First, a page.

Brooklyn Nets ‘closer’ to a breakthrough than we might think

Brooklyn Nets Kenny Atkinson (Photo by Matteo Marchi/Getty Images)
Brooklyn Nets Kenny Atkinson (Photo by Matteo Marchi/Getty Images) /

The Brooklyn Nets should be a couple of games better than their record indicates, but a breakthrough win against the Toronto Raptors could be a springboard.

The Brooklyn Nets, for the first time in what seemed like a very long time, were able to close out a close game Friday night, holding off the Toronto Raptors for a 106-105 overtime victory, snapping an eight-game losing streak in the process.

That came on the heels of a string of lost leads and lost opportunities for the Nets, particularly at home. No team in the NBA has lost more games in which they’ve led by at least 10 points than has Brooklyn, with eight such losses.

In games decided by five points or less, Brooklyn is 4-5 this season and the Nets also lost a game in overtime to the Memphis Grizzlies by six points that should be included in any recitation of close losses — and blown leads, as they were up by seven points with 33 seconds remaining in regulation.

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Since losing Caris LeVert to a dislocated foot, Brooklyn is 1-3 (plus the Memphis loss) in those close finishes. LeVert had late-clock game-winners to beat both the New York Knicks on Oct. 19 and the Denver Nuggets on Nov. 9 before he was hurt.

Indeed, finding someone to score late in those situations has been a challenge for Brooklyn. Spencer Dinwiddie has the Nets’ other late-clock game-winner this season with a dagger 3-pointer in overtime to beat the Detroit Pistons on Halloween night.

Jarrett Allen scored the go-ahead points against the Raptors on Friday, but it was not in a late-clock situation. His layup came with 1:04 remaining before the Raptors missed their final two shots and Brooklyn had a missed shot and a turnover on its last two possessions.

The Nets have a net rating of minus-1.6 points per 100 possessions. That ranks 22nd in the NBA and per Basketball Reference, Brooklyn’s numbers should equate to a 12-16 record rather than 10-18.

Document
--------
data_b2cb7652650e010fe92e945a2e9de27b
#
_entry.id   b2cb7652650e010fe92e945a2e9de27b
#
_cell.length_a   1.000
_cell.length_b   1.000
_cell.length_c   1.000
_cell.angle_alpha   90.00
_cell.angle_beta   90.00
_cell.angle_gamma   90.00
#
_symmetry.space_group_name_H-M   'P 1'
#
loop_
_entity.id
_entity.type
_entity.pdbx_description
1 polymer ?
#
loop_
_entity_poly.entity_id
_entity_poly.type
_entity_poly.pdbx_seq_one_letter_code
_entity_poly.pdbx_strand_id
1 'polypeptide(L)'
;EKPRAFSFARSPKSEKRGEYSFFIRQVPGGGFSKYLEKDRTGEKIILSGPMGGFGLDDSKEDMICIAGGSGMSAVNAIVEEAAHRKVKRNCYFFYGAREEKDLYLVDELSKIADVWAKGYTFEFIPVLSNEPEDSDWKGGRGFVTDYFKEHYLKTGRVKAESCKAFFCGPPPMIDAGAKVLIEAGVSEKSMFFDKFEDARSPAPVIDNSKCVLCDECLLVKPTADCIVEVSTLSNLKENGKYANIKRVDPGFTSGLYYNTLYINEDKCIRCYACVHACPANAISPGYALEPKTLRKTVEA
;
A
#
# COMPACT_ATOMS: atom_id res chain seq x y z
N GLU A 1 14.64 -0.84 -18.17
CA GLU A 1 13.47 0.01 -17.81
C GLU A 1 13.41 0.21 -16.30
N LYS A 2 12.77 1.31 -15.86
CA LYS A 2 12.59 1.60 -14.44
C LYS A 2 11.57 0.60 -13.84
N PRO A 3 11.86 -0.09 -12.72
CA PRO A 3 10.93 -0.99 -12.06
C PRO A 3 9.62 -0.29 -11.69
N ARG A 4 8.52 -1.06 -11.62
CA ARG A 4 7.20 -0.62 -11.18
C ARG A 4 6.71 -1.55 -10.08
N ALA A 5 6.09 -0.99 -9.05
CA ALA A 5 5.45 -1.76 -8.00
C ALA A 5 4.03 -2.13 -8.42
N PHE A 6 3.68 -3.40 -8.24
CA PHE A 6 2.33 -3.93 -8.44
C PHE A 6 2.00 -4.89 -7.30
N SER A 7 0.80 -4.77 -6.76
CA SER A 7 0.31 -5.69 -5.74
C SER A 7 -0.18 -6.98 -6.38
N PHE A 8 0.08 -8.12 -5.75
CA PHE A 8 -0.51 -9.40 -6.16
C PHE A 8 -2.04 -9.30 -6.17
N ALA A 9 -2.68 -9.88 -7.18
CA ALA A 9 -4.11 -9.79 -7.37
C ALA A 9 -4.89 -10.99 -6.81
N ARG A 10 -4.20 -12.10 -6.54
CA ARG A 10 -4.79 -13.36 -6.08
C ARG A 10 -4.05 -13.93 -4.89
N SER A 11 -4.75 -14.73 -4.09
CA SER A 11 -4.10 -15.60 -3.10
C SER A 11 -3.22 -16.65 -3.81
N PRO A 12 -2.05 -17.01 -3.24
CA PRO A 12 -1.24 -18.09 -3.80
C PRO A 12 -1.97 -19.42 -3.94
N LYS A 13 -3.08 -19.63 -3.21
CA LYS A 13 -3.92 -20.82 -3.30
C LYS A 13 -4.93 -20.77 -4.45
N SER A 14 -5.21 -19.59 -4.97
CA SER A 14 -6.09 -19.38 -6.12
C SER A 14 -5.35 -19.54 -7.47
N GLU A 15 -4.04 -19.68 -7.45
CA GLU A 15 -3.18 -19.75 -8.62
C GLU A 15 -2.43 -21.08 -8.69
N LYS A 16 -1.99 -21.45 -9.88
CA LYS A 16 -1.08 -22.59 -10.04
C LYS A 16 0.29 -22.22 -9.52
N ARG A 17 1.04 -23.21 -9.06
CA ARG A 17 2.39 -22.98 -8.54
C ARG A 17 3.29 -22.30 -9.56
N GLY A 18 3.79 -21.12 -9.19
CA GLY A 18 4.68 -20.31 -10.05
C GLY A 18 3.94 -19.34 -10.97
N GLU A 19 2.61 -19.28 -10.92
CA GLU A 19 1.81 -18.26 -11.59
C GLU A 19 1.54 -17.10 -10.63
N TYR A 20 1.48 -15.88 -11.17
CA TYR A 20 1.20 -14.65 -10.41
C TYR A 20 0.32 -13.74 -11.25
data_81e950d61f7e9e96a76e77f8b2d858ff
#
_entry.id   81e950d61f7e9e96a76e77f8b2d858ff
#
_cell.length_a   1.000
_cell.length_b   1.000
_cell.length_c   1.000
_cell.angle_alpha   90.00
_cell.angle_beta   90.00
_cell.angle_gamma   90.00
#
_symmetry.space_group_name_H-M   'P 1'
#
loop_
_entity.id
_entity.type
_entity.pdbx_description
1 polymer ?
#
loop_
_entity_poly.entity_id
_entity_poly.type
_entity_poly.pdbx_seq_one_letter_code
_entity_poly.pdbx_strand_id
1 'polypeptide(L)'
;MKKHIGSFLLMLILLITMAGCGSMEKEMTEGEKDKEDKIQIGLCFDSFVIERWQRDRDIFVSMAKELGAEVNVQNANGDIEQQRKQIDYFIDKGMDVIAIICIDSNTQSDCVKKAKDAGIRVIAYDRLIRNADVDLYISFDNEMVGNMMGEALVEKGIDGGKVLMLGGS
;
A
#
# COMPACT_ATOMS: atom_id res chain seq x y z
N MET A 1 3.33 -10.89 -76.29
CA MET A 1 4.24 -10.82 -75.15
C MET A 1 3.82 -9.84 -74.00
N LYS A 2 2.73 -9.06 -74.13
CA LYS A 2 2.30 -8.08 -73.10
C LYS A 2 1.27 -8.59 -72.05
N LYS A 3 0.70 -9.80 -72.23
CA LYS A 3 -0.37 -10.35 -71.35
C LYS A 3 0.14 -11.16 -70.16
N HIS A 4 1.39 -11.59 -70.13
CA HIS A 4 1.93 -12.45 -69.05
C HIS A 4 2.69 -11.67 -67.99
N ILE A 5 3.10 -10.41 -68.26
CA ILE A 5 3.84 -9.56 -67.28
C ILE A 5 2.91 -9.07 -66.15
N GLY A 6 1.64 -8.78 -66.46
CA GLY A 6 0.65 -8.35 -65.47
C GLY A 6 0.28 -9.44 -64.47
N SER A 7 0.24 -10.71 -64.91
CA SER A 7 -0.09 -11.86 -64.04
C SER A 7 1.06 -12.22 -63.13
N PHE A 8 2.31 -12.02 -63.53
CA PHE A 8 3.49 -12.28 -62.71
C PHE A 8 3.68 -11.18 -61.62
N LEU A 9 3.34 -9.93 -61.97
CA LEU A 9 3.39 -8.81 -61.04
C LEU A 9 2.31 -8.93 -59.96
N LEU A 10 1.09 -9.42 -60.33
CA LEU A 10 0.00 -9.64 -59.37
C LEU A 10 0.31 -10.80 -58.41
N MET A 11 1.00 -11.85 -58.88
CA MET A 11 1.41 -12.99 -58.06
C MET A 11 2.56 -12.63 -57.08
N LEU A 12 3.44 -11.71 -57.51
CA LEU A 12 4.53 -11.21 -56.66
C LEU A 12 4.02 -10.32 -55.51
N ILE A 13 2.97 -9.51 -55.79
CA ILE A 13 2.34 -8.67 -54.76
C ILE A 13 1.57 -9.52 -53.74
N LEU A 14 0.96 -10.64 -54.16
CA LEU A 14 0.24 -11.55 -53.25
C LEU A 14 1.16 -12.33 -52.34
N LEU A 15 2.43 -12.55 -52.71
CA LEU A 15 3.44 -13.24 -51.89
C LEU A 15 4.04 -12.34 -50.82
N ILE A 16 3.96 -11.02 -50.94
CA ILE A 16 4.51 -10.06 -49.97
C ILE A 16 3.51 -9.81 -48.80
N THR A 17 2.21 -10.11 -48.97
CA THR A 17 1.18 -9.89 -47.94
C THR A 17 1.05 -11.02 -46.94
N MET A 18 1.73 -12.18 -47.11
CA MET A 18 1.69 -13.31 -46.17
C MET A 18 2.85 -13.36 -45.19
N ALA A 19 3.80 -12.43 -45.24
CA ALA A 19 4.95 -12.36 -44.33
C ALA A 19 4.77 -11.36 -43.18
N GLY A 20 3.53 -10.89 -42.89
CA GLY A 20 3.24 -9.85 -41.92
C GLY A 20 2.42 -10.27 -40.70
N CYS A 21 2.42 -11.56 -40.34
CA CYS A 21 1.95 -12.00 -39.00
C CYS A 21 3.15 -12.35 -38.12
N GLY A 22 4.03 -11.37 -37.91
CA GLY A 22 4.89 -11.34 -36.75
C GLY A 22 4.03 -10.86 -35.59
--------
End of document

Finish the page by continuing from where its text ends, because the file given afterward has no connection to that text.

Those things matter because over the course of 82 games, these sort of trends can have a balancing-out effect, sort of an extension of the law of large numbers (or, if you prefer a more scientific explanation, the results normalize as more data becomes available).

There are a couple of other figures at the other end of the close-game scale that should provide encouragement for Brooklyn Nets fans, however. This team is one of the most difficult clubs in the NBA to blow out.

Of their 18 losses this season, only one — a 132-112 defeat at the hands of the Indiana Pacers on the road on Oct. 20 — has been by 20 points or more.

That’s two fewer 20-point drubbings than the two-time defending champion Golden State Warriors have absorbed this season and five less than the number of 20-point losses endured by the New York Knicks.

The Phoenix Suns — who not coincidentally have the worst record in the NBA at 4-22 — have been beaten by at least 20 points in eight games this season.

If you move the needle back to losses by at least 15 points, Brooklyn has three this season — adding the 115-96 loss to the Knicks on Oct. 29 and the 116-110 loss to the Warriors on Nov. 10 to the list.

The four teams at the bottom of the NBA overall standings lead the NBA in this category — Phoenix has 13 losses by at least 15 points, the Atlanta Hawks and Chicago Bulls have 10 each and the Cleveland Cavaliers are at nine.

The Nets aren’t in bad company at three — joined by the Charlotte Hornets, Dallas Mavericks, the Pistons, the Warriors, the Grizzlies, the Minnesota Timberwolves and the Portland Trail Blazers. All of those teams are in or near playoff positions as of now.

Close losses can be frustrating for everyone involved, especially fans. But the thing to bear in mind is this: In order to lose a close game, you have to have a chance to win it. If you’re getting blown out by 20 points every other game, that’s an opportunity you don’t have.

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The numbers say the Brooklyn Nets are closer to breaking through to the next step in their progression than their 10-18 record might suggest.